A classic among the classics, this is one of the most often staged operas in the world. From its very first performance, it spurred powerful emotions and moved viewers to tears. Seen for the first time, it tells the story of innocent love and sadness following the loss of a loved one and the passing of youth. With each revisit, it reveals deep emotional overtones hidden in symbolic stage gestures. Even Puccini himself was so deeply moved when playing the poignant chords accompanying the heroine’s death as if he had just lost his own beloved creature. This is the timeless force of “La Bohème”—irrespective of the age and experience of the listeners, they will definitely feel a bond with the protagonists. Youth, courage, passion and great love all come together here, idealized through the inimitable music composed by Puccini.
The plot of “La Bohème” is structured around four images—four stand-alone scenes with a distinct focal point. The touching Mimì and the romantic Rodolfo plus the unpredictable Musetta and the hot-headed Marcello are two couples whose fate represents the two narrative axes of the composition. The main storyline—the love between the poor seamstress Mimì, who suffers from tuberculosis, and the poet Rodolfo—takes place in Paris in the first half of the 19th century. The opera’s libretto, based on Henri Murger’s “Scènes de la vie de bohème,” accurately conveys the political background of post-revolutionary France and the discontent felt by the poorest social circles, with young artists living on the brink of poverty.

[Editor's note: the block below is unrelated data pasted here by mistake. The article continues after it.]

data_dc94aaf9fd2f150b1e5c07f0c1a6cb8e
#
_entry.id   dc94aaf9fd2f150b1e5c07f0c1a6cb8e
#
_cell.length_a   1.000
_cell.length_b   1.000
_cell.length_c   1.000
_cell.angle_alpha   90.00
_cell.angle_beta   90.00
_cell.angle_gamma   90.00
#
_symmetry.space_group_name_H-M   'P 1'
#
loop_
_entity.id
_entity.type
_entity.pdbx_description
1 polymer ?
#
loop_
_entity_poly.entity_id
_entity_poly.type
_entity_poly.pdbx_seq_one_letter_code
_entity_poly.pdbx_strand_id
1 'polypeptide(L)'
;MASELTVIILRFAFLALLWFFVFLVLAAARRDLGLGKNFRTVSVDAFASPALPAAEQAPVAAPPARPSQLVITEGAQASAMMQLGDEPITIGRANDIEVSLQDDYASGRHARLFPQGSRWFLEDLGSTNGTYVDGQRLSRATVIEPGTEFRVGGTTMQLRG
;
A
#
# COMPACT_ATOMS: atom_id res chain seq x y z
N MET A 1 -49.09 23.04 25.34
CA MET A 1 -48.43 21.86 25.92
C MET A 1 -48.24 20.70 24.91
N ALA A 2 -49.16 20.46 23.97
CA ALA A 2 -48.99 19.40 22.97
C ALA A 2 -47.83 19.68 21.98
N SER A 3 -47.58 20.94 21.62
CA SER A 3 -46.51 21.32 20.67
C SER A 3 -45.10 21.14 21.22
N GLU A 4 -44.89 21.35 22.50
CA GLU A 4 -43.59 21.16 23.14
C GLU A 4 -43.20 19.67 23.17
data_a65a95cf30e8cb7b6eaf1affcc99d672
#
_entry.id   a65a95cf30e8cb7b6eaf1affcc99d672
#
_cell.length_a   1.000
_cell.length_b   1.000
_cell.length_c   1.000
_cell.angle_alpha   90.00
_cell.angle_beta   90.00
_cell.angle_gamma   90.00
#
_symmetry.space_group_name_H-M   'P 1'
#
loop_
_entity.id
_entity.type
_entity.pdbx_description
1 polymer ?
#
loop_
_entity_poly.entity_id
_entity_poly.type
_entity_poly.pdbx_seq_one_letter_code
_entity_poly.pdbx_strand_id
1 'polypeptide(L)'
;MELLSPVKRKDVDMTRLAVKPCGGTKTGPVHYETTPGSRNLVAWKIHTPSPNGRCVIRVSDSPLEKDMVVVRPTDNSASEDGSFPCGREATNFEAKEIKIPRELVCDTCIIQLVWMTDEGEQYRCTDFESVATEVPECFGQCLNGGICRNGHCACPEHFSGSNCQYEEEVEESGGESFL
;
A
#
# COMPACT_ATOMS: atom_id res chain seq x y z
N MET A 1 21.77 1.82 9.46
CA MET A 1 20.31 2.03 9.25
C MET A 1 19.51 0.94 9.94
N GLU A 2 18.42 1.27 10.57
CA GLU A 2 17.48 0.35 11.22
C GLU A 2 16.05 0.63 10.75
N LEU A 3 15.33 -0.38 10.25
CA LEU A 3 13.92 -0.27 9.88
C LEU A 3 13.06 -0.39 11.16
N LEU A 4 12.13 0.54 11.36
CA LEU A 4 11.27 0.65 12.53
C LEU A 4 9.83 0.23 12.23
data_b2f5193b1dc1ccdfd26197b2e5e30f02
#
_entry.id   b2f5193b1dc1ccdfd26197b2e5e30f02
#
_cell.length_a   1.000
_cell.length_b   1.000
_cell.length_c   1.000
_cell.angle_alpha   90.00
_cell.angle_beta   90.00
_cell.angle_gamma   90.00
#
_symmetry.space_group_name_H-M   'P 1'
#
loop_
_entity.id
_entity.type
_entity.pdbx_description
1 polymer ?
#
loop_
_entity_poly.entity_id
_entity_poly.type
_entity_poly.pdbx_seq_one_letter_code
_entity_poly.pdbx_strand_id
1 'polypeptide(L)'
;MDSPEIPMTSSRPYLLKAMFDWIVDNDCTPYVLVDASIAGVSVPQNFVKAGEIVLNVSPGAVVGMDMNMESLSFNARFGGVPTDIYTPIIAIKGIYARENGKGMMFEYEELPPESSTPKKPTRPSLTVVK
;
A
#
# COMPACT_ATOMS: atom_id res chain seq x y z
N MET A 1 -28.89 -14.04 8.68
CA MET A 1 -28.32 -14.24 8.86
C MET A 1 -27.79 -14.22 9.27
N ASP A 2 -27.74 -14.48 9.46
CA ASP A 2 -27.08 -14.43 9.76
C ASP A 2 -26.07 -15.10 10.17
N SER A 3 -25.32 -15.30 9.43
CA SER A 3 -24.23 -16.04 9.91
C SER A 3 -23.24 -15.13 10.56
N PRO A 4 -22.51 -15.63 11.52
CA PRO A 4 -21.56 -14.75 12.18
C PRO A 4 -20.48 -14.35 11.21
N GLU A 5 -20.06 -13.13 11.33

In the Podlasie Opera and Philharmonic production, the plot of “La Bohème” is shifted to the 1930s. This was a time when modern art flourished, and Paris became a mecca for painters looking to satisfy their artistic cravings and create art without any academic restraints. The stage design was directly inspired by the famous artists’ residence of La Ruche—a building in the Montparnasse district, home to the greatest 20th-century painters from the Parisian School. In its visual layer, the production refers to 1930s French film classics, feeding off of the mysterious atmosphere created on the silver screen by Marcel Carné and René Clair. In spite of shifting the storyline, the production remains faithful to the libretto in conveying the timeless psychological reactions to love and death.
World premiere: 1 II 1896, Teatro Regio, Torino
Premiere: 24 III 2017